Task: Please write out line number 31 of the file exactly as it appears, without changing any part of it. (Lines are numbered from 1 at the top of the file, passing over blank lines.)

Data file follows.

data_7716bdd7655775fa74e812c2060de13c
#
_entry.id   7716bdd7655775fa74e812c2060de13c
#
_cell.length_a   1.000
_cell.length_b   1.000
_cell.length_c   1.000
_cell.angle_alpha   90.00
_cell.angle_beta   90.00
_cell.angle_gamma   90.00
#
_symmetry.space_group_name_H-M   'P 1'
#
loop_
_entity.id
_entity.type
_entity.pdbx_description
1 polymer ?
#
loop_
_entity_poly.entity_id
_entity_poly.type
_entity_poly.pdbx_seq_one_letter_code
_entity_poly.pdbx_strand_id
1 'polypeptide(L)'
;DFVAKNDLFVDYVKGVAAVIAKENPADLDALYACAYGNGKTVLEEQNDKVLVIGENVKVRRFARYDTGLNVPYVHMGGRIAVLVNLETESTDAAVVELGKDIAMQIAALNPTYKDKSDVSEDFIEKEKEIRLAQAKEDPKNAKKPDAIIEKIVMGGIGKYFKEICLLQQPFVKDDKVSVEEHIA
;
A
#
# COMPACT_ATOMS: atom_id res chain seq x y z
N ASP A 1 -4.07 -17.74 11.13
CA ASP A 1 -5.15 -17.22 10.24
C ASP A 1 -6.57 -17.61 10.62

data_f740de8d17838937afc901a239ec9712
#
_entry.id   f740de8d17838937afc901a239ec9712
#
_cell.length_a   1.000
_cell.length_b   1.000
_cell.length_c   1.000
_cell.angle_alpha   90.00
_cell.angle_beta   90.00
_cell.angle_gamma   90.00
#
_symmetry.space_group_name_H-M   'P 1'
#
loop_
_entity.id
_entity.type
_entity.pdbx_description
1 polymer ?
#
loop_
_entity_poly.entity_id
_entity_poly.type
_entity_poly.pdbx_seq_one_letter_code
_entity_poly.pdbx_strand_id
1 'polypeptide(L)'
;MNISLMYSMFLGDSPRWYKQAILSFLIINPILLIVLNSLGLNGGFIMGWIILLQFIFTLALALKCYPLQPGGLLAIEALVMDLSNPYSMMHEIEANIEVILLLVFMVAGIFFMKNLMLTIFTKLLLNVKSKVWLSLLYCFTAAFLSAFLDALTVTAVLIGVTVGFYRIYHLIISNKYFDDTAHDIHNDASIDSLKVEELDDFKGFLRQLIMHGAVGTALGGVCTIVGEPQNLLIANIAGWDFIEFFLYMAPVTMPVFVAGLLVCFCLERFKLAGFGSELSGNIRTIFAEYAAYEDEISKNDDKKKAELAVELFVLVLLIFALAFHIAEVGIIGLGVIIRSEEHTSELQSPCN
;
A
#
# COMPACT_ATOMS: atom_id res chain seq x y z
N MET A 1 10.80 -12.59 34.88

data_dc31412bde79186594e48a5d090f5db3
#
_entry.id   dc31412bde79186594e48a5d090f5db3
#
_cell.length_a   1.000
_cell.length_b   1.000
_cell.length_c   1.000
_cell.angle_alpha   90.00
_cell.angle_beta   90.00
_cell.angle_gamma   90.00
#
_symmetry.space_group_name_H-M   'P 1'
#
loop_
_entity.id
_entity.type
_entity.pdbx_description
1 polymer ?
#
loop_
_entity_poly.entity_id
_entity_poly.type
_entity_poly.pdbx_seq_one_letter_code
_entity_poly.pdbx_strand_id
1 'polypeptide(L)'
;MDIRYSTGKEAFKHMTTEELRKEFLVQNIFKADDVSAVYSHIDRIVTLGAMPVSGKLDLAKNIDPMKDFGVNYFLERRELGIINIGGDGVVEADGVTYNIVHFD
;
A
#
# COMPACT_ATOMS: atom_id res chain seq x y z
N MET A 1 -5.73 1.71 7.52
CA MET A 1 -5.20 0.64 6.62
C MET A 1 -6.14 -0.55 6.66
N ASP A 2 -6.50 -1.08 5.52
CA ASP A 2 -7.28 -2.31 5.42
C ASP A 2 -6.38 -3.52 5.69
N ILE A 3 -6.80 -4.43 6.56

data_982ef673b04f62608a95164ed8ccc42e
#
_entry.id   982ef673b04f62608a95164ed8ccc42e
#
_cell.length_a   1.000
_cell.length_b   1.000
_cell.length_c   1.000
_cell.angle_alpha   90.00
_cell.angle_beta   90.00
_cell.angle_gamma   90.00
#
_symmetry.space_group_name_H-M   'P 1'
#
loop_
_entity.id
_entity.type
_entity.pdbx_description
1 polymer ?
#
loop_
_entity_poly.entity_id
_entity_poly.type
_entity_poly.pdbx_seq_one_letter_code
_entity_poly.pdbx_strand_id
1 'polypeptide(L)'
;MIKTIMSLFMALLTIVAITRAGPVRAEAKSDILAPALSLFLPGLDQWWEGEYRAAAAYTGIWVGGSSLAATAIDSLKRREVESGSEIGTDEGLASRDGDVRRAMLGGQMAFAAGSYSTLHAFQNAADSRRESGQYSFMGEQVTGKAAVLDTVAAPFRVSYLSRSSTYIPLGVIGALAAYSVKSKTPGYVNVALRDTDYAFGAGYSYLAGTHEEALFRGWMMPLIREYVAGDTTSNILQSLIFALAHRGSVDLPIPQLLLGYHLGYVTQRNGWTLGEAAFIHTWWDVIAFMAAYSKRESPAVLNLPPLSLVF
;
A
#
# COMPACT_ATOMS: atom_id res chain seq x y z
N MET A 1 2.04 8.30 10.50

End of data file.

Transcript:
N ASP A 1 -4.07 -17.74 11.13